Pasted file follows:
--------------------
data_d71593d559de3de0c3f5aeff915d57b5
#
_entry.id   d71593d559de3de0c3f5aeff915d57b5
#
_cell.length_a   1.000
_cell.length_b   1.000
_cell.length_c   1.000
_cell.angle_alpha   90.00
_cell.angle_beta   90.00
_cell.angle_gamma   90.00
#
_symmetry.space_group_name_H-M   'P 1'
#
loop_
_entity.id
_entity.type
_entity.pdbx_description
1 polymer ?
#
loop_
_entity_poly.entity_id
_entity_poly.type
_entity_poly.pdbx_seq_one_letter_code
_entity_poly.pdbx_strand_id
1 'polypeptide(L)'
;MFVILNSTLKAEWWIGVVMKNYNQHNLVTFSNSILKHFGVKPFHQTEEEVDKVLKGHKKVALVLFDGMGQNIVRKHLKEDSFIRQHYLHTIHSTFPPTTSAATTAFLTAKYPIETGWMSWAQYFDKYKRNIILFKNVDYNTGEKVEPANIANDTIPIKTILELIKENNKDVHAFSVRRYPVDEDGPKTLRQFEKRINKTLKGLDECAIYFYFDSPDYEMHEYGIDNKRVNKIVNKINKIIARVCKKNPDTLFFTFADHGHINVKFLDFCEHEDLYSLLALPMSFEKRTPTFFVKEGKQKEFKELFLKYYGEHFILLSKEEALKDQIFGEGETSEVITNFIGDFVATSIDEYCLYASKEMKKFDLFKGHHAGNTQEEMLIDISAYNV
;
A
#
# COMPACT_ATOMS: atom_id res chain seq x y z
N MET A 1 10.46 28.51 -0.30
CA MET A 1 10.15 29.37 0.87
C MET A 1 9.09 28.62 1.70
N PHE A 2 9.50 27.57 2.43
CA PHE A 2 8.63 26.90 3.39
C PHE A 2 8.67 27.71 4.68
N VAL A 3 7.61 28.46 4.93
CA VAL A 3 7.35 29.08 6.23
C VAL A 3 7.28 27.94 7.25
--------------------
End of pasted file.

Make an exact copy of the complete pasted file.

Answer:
data_d71593d559de3de0c3f5aeff915d57b5
#
_entry.id   d71593d559de3de0c3f5aeff915d57b5
#
_cell.length_a   1.000
_cell.length_b   1.000
_cell.length_c   1.000
_cell.angle_alpha   90.00
_cell.angle_beta   90.00
_cell.angle_gamma   90.00
#
_symmetry.space_group_name_H-M   'P 1'
#
loop_
_entity.id
_entity.type
_entity.pdbx_description
1 polymer ?
#
loop_
_entity_poly.entity_id
_entity_poly.type
_entity_poly.pdbx_seq_one_letter_code
_entity_poly.pdbx_strand_id
1 'polypeptide(L)'
;MFVILNSTLKAEWWIGVVMKNYNQHNLVTFSNSILKHFGVKPFHQTEEEVDKVLKGHKKVALVLFDGMGQNIVRKHLKEDSFIRQHYLHTIHSTFPPTTSAATTAFLTAKYPIETGWMSWAQYFDKYKRNIILFKNVDYNTGEKVEPANIANDTIPIKTILELIKENNKDVHAFSVRRYPVDEDGPKTLRQFEKRINKTLKGLDECAIYFYFDSPDYEMHEYGIDNKRVNKIVNKINKIIARVCKKNPDTLFFTFADHGHINVKFLDFCEHEDLYSLLALPMSFEKRTPTFFVKEGKQKEFKELFLKYYGEHFILLSKEEALKDQIFGEGETSEVITNFIGDFVATSIDEYCLYASKEMKKFDLFKGHHAGNTQEEMLIDISAYNV
;
A
#
# COMPACT_ATOMS: atom_id res chain seq x y z
N MET A 1 10.46 28.51 -0.30
CA MET A 1 10.15 29.37 0.87
C MET A 1 9.09 28.62 1.70
N PHE A 2 9.50 27.57 2.43
CA PHE A 2 8.63 26.90 3.39
C PHE A 2 8.67 27.71 4.68
N VAL A 3 7.61 28.46 4.93
CA VAL A 3 7.35 29.08 6.23
C VAL A 3 7.28 27.94 7.25